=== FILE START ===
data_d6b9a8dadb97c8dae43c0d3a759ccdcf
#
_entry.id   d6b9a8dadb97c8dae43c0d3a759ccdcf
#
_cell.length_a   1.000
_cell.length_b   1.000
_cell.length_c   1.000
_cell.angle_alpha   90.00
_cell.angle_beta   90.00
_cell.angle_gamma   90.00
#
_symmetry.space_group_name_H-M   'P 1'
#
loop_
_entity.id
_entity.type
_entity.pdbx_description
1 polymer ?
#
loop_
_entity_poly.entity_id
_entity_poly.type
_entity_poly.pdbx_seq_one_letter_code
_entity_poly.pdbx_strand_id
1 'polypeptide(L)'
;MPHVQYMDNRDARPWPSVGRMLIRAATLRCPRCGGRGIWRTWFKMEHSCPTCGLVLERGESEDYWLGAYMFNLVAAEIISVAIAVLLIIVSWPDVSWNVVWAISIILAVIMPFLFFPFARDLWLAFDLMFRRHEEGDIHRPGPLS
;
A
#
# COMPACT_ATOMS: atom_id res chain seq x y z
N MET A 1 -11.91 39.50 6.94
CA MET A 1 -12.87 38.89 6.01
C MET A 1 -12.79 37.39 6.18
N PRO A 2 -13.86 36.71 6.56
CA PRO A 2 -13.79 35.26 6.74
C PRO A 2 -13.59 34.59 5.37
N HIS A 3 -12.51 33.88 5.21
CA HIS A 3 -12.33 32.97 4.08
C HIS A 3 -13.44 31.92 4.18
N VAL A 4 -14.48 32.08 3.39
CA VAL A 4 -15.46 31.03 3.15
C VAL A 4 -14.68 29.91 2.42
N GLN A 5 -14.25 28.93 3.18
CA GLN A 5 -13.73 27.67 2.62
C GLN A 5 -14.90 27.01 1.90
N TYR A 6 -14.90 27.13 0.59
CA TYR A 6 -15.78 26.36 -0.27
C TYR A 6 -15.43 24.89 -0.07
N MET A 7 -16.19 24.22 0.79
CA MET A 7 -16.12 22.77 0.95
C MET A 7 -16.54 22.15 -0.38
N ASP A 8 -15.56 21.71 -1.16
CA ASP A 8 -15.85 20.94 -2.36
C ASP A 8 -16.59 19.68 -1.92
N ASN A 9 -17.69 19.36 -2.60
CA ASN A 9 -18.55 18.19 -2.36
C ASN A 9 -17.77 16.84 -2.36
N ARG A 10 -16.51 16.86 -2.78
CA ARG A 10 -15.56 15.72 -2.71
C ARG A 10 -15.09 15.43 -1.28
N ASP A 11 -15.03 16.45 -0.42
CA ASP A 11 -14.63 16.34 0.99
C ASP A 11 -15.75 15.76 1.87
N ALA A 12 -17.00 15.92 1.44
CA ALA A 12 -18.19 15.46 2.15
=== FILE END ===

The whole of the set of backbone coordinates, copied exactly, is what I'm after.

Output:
data_d6b9a8dadb97c8dae43c0d3a759ccdcf
#
_entry.id   d6b9a8dadb97c8dae43c0d3a759ccdcf
#
_cell.length_a   1.000
_cell.length_b   1.000
_cell.length_c   1.000
_cell.angle_alpha   90.00
_cell.angle_beta   90.00
_cell.angle_gamma   90.00
#
_symmetry.space_group_name_H-M   'P 1'
#
loop_
_entity.id
_entity.type
_entity.pdbx_description
1 polymer ?
#
loop_
_entity_poly.entity_id
_entity_poly.type
_entity_poly.pdbx_seq_one_letter_code
_entity_poly.pdbx_strand_id
1 'polypeptide(L)'
;MPHVQYMDNRDARPWPSVGRMLIRAATLRCPRCGGRGIWRTWFKMEHSCPTCGLVLERGESEDYWLGAYMFNLVAAEIISVAIAVLLIIVSWPDVSWNVVWAISIILAVIMPFLFFPFARDLWLAFDLMFRRHEEGDIHRPGPLS
;
A
#
# COMPACT_ATOMS: atom_id res chain seq x y z
N MET A 1 -11.91 39.50 6.94
CA MET A 1 -12.87 38.89 6.01
C MET A 1 -12.79 37.39 6.18
N PRO A 2 -13.86 36.71 6.56
CA PRO A 2 -13.79 35.26 6.74
C PRO A 2 -13.59 34.59 5.37
N HIS A 3 -12.51 33.88 5.21
CA HIS A 3 -12.33 32.97 4.08
C HIS A 3 -13.44 31.92 4.18
N VAL A 4 -14.48 32.08 3.39
CA VAL A 4 -15.46 31.03 3.15
C VAL A 4 -14.68 29.91 2.42
N GLN A 5 -14.25 28.93 3.18
CA GLN A 5 -13.73 27.67 2.62
C GLN A 5 -14.90 27.01 1.90
N TYR A 6 -14.90 27.13 0.59
CA TYR A 6 -15.78 26.36 -0.27
C TYR A 6 -15.43 24.89 -0.07
N MET A 7 -16.19 24.22 0.79
CA MET A 7 -16.12 22.77 0.95
C MET A 7 -16.54 22.15 -0.38
N ASP A 8 -15.56 21.71 -1.16
CA ASP A 8 -15.85 20.94 -2.36
C ASP A 8 -16.59 19.68 -1.92
N ASN A 9 -17.69 19.36 -2.60
CA ASN A 9 -18.55 18.19 -2.36
C ASN A 9 -17.77 16.84 -2.36
N ARG A 10 -16.51 16.86 -2.78
CA ARG A 10 -15.56 15.72 -2.71
C ARG A 10 -15.09 15.43 -1.28
N ASP A 11 -15.03 16.45 -0.42
CA ASP A 11 -14.63 16.34 0.99
C ASP A 11 -15.75 15.76 1.87
N ALA A 12 -17.00 15.92 1.44
CA ALA A 12 -18.19 15.46 2.15